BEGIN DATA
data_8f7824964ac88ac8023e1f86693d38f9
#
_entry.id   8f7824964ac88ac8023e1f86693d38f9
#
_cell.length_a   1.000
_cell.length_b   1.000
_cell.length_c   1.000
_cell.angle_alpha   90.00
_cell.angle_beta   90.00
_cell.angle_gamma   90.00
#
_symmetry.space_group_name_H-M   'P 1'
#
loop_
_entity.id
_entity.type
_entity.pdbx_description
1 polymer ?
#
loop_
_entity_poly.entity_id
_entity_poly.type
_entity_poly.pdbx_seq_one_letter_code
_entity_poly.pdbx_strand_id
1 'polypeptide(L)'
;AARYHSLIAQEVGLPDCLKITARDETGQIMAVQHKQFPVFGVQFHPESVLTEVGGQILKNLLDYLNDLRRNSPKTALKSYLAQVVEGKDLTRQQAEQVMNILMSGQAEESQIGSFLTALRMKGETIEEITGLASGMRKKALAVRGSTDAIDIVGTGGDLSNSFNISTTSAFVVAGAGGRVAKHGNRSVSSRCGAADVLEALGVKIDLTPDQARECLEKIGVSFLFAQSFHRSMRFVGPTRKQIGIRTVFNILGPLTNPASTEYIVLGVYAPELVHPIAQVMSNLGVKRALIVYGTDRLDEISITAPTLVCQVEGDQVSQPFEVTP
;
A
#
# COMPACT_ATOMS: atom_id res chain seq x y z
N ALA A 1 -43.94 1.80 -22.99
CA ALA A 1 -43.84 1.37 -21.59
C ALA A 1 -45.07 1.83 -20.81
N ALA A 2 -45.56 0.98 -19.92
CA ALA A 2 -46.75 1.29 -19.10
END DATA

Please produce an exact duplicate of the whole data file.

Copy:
data_8f7824964ac88ac8023e1f86693d38f9
#
_entry.id   8f7824964ac88ac8023e1f86693d38f9
#
_cell.length_a   1.000
_cell.length_b   1.000
_cell.length_c   1.000
_cell.angle_alpha   90.00
_cell.angle_beta   90.00
_cell.angle_gamma   90.00
#
_symmetry.space_group_name_H-M   'P 1'
#
loop_
_entity.id
_entity.type
_entity.pdbx_description
1 polymer ?
#
loop_
_entity_poly.entity_id
_entity_poly.type
_entity_poly.pdbx_seq_one_letter_code
_entity_poly.pdbx_strand_id
1 'polypeptide(L)'
;AARYHSLIAQEVGLPDCLKITARDETGQIMAVQHKQFPVFGVQFHPESVLTEVGGQILKNLLDYLNDLRRNSPKTALKSYLAQVVEGKDLTRQQAEQVMNILMSGQAEESQIGSFLTALRMKGETIEEITGLASGMRKKALAVRGSTDAIDIVGTGGDLSNSFNISTTSAFVVAGAGGRVAKHGNRSVSSRCGAADVLEALGVKIDLTPDQARECLEKIGVSFLFAQSFHRSMRFVGPTRKQIGIRTVFNILGPLTNPASTEYIVLGVYAPELVHPIAQVMSNLGVKRALIVYGTDRLDEISITAPTLVCQVEGDQVSQPFEVTP
;
A
#
# COMPACT_ATOMS: atom_id res chain seq x y z
N ALA A 1 -43.94 1.80 -22.99
CA ALA A 1 -43.84 1.37 -21.59
C ALA A 1 -45.07 1.83 -20.81
N ALA A 2 -45.56 0.98 -19.92
CA ALA A 2 -46.75 1.29 -19.10